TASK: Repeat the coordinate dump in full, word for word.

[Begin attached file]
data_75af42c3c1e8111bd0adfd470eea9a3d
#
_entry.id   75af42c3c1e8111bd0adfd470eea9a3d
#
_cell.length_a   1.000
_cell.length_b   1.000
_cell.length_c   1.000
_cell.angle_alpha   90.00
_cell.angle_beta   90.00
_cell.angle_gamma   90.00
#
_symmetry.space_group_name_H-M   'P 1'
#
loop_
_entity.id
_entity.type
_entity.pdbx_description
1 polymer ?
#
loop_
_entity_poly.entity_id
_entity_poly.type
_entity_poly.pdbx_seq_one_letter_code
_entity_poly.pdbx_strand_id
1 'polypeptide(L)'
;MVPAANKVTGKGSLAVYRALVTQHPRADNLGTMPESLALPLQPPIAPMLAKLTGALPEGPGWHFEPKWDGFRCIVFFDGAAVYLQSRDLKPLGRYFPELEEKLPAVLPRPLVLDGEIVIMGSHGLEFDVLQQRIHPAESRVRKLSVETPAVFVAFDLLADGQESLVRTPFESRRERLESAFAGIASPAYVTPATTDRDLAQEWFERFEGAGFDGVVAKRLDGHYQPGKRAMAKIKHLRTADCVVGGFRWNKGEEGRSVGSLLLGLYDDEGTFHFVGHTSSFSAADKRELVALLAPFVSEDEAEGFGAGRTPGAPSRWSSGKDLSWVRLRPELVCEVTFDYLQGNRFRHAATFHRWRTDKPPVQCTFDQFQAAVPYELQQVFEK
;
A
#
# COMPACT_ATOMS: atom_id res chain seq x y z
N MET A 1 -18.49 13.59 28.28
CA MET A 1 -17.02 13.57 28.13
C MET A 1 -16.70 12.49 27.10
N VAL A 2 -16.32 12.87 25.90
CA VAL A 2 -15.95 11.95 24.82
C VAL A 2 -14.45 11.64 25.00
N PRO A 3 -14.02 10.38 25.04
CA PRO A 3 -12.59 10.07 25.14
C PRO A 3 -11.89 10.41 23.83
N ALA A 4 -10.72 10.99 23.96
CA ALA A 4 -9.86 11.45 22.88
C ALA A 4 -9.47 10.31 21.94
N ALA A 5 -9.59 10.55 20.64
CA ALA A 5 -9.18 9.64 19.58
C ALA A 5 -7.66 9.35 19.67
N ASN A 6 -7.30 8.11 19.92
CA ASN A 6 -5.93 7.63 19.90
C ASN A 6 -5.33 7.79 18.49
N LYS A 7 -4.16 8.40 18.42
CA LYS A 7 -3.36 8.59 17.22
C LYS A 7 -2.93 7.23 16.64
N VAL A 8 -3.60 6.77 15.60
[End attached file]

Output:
data_75af42c3c1e8111bd0adfd470eea9a3d
#
_entry.id   75af42c3c1e8111bd0adfd470eea9a3d
#
_cell.length_a   1.000
_cell.length_b   1.000
_cell.length_c   1.000
_cell.angle_alpha   90.00
_cell.angle_beta   90.00
_cell.angle_gamma   90.00
#
_symmetry.space_group_name_H-M   'P 1'
#
loop_
_entity.id
_entity.type
_entity.pdbx_description
1 polymer ?
#
loop_
_entity_poly.entity_id
_entity_poly.type
_entity_poly.pdbx_seq_one_letter_code
_entity_poly.pdbx_strand_id
1 'polypeptide(L)'
;MVPAANKVTGKGSLAVYRALVTQHPRADNLGTMPESLALPLQPPIAPMLAKLTGALPEGPGWHFEPKWDGFRCIVFFDGAAVYLQSRDLKPLGRYFPELEEKLPAVLPRPLVLDGEIVIMGSHGLEFDVLQQRIHPAESRVRKLSVETPAVFVAFDLLADGQESLVRTPFESRRERLESAFAGIASPAYVTPATTDRDLAQEWFERFEGAGFDGVVAKRLDGHYQPGKRAMAKIKHLRTADCVVGGFRWNKGEEGRSVGSLLLGLYDDEGTFHFVGHTSSFSAADKRELVALLAPFVSEDEAEGFGAGRTPGAPSRWSSGKDLSWVRLRPELVCEVTFDYLQGNRFRHAATFHRWRTDKPPVQCTFDQFQAAVPYELQQVFEK
;
A
#
# COMPACT_ATOMS: atom_id res chain seq x y z
N MET A 1 -18.49 13.59 28.28
CA MET A 1 -17.02 13.57 28.13
C MET A 1 -16.70 12.49 27.10
N VAL A 2 -16.32 12.87 25.90
CA VAL A 2 -15.95 11.95 24.82
C VAL A 2 -14.45 11.64 25.00
N PRO A 3 -14.02 10.38 25.04
CA PRO A 3 -12.59 10.07 25.14
C PRO A 3 -11.89 10.41 23.83
N ALA A 4 -10.72 10.99 23.96
CA ALA A 4 -9.86 11.45 22.88
C ALA A 4 -9.47 10.31 21.94
N ALA A 5 -9.59 10.55 20.64
CA ALA A 5 -9.18 9.64 19.58
C ALA A 5 -7.66 9.35 19.67
N ASN A 6 -7.30 8.11 19.92
CA ASN A 6 -5.93 7.63 19.90
C ASN A 6 -5.33 7.79 18.49
N LYS A 7 -4.16 8.40 18.42
CA LYS A 7 -3.36 8.59 17.22
C LYS A 7 -2.93 7.23 16.64
N VAL A 8 -3.60 6.77 15.60